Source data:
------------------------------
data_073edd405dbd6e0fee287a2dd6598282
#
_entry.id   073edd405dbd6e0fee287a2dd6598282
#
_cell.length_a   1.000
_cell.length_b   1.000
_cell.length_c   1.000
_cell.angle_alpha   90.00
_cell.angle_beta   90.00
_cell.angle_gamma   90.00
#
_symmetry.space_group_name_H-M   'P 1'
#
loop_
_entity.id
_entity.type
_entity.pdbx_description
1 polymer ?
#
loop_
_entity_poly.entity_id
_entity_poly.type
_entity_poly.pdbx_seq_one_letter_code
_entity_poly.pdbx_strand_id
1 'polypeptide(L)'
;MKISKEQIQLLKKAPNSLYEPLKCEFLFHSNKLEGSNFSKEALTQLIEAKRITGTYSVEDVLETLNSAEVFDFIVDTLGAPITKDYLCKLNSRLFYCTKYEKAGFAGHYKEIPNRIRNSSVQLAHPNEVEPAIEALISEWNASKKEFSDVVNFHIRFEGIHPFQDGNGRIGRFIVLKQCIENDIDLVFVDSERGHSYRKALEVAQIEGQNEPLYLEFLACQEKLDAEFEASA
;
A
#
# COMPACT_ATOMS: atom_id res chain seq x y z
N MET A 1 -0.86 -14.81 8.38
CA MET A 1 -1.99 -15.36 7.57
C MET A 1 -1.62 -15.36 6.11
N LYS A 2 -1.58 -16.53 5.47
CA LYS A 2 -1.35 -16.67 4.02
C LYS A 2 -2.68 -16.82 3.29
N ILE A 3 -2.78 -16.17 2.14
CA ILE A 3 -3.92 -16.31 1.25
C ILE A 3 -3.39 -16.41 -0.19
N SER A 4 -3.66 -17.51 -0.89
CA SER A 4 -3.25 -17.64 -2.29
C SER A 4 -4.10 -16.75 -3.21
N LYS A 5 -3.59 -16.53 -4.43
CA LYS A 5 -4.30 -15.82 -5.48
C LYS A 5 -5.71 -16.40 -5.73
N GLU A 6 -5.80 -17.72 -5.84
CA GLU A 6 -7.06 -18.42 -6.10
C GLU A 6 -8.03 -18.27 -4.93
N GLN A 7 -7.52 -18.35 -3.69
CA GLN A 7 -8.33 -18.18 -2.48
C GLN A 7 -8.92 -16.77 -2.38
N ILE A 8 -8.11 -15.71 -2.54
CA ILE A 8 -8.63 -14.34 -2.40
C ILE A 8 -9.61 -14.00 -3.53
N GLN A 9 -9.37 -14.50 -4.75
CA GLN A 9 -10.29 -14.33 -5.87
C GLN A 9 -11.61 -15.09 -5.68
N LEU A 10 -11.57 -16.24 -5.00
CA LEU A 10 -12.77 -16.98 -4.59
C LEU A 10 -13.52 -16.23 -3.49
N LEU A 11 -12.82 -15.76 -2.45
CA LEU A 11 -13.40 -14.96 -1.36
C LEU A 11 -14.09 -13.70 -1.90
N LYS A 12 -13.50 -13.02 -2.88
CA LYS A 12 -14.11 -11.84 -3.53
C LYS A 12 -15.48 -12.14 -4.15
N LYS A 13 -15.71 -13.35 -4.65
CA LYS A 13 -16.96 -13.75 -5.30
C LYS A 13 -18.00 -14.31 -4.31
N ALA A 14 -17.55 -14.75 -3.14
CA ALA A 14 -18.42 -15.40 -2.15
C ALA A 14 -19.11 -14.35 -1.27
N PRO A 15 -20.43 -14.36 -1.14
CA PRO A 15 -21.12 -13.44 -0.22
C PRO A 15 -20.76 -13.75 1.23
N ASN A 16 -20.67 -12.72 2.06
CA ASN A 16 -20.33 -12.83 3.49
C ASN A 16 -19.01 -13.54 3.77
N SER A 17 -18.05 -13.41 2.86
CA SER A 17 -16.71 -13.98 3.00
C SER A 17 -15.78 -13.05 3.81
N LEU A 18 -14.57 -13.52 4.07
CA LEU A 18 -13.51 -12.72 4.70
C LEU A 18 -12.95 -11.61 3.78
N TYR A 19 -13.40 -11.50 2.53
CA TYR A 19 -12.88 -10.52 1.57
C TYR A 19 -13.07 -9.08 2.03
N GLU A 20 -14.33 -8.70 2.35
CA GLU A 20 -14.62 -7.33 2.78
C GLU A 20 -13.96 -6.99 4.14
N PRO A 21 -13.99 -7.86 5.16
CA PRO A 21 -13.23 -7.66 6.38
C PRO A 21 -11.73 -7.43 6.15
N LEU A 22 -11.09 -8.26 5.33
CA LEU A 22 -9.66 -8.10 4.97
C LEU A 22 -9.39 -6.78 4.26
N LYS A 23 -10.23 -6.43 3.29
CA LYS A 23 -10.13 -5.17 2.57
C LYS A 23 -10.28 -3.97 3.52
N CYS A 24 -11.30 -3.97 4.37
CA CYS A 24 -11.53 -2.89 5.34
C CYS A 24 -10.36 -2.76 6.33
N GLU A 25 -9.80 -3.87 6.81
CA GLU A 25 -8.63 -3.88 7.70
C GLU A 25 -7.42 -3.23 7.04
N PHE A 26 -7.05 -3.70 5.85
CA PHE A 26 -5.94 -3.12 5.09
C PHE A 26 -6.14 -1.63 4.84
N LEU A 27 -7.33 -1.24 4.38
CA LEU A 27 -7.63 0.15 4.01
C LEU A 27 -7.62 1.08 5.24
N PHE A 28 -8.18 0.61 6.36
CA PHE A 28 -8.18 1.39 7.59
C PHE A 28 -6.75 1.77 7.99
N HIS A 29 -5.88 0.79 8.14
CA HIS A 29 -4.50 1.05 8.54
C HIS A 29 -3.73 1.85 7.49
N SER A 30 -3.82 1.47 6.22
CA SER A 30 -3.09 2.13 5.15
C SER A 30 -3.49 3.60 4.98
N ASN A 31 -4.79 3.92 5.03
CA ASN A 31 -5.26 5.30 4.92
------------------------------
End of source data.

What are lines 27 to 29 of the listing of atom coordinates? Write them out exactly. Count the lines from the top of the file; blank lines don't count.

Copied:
;
A
#